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courts, where also he was immediately
MISCELLANIES. surrounded by the persons there assembled.
Finding himself in the midst of such Mrs. Jameson, in speaking of Mrs. a crowd, he said to them in an elevated Siddons, relates the following anecdote voice:
in illustration :--Once, when I was con“ Gentlemen, 1 was indeed the versing with a celebrated German critic, licentiate Vidriera, but I am not such as and he was describing the person of I was; I am now the licentiate Rueda. Madam Schirmer, after floundering in a Misfortune, to which we are all liable; sea of English epithets, none of which deprived me, by heaven's permission, of conveyed bis meaning, he at length expart of my reason, which God's mercy claimed with enthusiasm, "Madame, her has now restored to me. By the things eye is perforating.” which it is said that I uttered while
GIPSIES. insane, you may judge what I am capable In England they are still pretty numerof, now I am restored to reason. I took ous, but are found only in distant places, my degree of laws. at Salamanca, where seldom coming into the towns excepting I studied in poverty, and where I was in small companies of two or three per-' placed the second on the list of graduates; sons. - In Germany, Sweden and Denfrom which you may infer that I owe my mark, they have become rare, as also in degree more to merit than to favour. . í Switzerlarid and the Low Countries. In am come here to this busy capital, to gain Italy their óumbers are diminished. In my livelihood by präctising as an advocate. Spain it is said there are fifty or sixty But if you will not leave me alone, I thousand of them. In Transylvania shall only gain my death. . For, God's they are most numerous; for in a popusake, do not persecute me, and make me lation of one million seven hundred thoulose that sustenance now I am sane which sand souls, there are reckoned one hunI gained while I was a lunatic. What dred and four thousand gipsies. We do you used to ask me in the streets, ask not exaggerate in estimating the Tzenme now at my house, and you will find garian or gipsy population of Europe that he who answered you well without at nearly a million; in Africa four hun. premeditation, will answer you better dred thousand; in India one million five with it.”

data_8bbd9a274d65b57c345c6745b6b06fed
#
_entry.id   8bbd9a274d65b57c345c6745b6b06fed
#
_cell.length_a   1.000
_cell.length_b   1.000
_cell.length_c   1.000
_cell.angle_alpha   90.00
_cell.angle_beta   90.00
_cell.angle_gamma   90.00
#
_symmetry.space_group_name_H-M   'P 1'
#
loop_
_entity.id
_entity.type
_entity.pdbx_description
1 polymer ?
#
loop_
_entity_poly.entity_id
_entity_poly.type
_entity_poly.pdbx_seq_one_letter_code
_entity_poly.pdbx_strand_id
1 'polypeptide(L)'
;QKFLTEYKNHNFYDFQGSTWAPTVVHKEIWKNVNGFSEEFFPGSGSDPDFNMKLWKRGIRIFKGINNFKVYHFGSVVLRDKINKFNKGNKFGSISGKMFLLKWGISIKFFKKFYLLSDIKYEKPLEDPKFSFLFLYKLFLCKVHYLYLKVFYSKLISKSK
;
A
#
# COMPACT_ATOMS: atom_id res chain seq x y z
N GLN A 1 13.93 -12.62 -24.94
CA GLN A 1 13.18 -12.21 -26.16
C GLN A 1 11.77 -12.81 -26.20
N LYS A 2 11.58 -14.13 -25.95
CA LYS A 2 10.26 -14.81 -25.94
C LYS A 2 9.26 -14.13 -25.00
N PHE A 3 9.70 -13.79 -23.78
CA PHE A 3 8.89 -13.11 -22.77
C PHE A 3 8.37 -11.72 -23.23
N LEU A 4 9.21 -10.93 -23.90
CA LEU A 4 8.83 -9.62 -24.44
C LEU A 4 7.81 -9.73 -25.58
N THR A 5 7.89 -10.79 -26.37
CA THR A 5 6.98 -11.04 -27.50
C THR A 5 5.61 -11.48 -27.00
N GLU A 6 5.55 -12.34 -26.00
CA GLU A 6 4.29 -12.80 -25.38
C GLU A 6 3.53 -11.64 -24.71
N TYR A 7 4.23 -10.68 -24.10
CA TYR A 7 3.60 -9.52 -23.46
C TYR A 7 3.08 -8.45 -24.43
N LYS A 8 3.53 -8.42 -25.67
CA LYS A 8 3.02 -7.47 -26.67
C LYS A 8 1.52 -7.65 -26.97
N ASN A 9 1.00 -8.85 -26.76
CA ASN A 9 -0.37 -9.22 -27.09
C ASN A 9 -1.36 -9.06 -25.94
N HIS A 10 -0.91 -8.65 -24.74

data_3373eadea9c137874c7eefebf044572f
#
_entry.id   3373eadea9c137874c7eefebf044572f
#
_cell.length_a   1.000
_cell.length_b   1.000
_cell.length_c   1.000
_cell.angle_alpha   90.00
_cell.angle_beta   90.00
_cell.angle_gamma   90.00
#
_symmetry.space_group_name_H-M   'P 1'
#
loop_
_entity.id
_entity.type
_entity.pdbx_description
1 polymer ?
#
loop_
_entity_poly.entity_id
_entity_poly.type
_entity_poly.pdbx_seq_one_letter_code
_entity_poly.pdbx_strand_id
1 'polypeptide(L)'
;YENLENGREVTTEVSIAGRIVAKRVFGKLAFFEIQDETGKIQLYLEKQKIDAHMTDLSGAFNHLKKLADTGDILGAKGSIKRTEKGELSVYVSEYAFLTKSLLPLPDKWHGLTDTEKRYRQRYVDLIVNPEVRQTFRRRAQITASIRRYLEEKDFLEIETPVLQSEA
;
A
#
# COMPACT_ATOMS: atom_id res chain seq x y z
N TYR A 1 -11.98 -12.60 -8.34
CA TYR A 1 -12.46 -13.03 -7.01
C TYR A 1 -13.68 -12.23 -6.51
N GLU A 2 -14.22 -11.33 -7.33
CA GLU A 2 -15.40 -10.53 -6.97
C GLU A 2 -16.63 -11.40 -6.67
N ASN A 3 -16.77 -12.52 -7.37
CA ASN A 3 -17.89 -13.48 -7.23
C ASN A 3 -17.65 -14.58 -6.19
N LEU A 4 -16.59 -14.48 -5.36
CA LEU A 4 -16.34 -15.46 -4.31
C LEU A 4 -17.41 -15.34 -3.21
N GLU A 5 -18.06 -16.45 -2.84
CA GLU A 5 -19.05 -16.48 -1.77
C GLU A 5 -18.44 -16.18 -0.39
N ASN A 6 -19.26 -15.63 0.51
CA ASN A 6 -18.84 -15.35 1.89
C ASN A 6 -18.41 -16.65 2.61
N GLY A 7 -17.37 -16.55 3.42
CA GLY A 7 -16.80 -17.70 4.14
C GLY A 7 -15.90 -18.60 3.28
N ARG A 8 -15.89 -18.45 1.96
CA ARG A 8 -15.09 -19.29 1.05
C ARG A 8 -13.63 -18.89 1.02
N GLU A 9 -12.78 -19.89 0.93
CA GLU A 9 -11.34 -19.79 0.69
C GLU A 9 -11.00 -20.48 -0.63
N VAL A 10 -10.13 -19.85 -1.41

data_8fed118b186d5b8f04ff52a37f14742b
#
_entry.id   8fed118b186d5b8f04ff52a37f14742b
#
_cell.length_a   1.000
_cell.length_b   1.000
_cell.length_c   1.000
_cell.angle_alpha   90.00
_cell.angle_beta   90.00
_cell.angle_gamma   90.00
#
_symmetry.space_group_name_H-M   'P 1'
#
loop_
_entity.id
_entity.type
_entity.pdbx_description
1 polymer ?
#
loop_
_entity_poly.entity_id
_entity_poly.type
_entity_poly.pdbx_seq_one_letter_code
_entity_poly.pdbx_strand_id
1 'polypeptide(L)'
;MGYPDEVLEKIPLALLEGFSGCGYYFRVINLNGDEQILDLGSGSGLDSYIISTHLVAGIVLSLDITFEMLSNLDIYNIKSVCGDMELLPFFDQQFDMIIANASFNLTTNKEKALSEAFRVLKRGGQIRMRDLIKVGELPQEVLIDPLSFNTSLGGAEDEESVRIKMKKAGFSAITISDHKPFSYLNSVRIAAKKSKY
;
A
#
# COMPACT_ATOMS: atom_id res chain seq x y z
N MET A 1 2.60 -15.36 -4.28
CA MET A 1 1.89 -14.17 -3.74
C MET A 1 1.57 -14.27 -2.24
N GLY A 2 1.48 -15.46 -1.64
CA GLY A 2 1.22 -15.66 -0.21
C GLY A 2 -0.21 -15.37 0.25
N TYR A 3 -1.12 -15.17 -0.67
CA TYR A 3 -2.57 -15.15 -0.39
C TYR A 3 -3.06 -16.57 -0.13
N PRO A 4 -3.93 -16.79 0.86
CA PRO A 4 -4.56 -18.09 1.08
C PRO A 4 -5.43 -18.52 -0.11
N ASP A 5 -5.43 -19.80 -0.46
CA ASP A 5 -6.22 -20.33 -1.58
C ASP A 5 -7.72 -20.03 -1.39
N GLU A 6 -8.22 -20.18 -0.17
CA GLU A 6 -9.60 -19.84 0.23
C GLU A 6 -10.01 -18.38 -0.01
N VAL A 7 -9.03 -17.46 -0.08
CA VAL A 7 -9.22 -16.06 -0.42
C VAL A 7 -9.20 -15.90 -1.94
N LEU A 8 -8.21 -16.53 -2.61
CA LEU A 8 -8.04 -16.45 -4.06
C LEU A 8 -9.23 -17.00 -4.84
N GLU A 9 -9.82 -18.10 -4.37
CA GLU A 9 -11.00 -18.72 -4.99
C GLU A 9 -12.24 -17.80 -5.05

hundred thousand, and about two milThey all listened to him, and some of lions in all the rest of Asia-for except them left him, as he desired; so that he in Asiatic Russia, China, Siam, and returned to his lodgings with a rather Japan, they are everywhere to be found. smaller attendance than he had come. Hence we may deem the total population He went the next day, and was followed to be five millions. in the same manner; whereupon he made another appeal, which was equally un- The better opinion among naturalists availing.